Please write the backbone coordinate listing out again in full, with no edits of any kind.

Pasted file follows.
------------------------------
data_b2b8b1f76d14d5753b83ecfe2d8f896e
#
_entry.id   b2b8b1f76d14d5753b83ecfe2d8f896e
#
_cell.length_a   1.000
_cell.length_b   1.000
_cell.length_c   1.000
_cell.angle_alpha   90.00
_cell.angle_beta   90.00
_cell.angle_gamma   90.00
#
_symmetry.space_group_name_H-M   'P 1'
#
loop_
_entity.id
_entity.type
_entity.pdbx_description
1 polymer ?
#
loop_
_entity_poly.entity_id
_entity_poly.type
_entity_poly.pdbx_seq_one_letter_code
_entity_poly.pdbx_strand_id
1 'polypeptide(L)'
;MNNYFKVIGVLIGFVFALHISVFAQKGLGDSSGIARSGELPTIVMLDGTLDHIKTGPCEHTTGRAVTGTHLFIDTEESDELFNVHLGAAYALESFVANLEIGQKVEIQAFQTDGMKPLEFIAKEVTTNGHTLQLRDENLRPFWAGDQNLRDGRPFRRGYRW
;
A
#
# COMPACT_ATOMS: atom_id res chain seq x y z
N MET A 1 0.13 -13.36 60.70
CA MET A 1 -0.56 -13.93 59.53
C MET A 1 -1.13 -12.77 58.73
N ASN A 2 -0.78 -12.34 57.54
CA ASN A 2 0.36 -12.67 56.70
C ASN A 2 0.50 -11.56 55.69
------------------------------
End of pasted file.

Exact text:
data_b2b8b1f76d14d5753b83ecfe2d8f896e
#
_entry.id   b2b8b1f76d14d5753b83ecfe2d8f896e
#
_cell.length_a   1.000
_cell.length_b   1.000
_cell.length_c   1.000
_cell.angle_alpha   90.00
_cell.angle_beta   90.00
_cell.angle_gamma   90.00
#
_symmetry.space_group_name_H-M   'P 1'
#
loop_
_entity.id
_entity.type
_entity.pdbx_description
1 polymer ?
#
loop_
_entity_poly.entity_id
_entity_poly.type
_entity_poly.pdbx_seq_one_letter_code
_entity_poly.pdbx_strand_id
1 'polypeptide(L)'
;MNNYFKVIGVLIGFVFALHISVFAQKGLGDSSGIARSGELPTIVMLDGTLDHIKTGPCEHTTGRAVTGTHLFIDTEESDELFNVHLGAAYALESFVANLEIGQKVEIQAFQTDGMKPLEFIAKEVTTNGHTLQLRDENLRPFWAGDQNLRDGRPFRRGYRW
;
A
#
# COMPACT_ATOMS: atom_id res chain seq x y z
N MET A 1 0.13 -13.36 60.70
CA MET A 1 -0.56 -13.93 59.53
C MET A 1 -1.13 -12.77 58.73
N ASN A 2 -0.78 -12.34 57.54
CA ASN A 2 0.36 -12.67 56.70
C ASN A 2 0.50 -11.56 55.69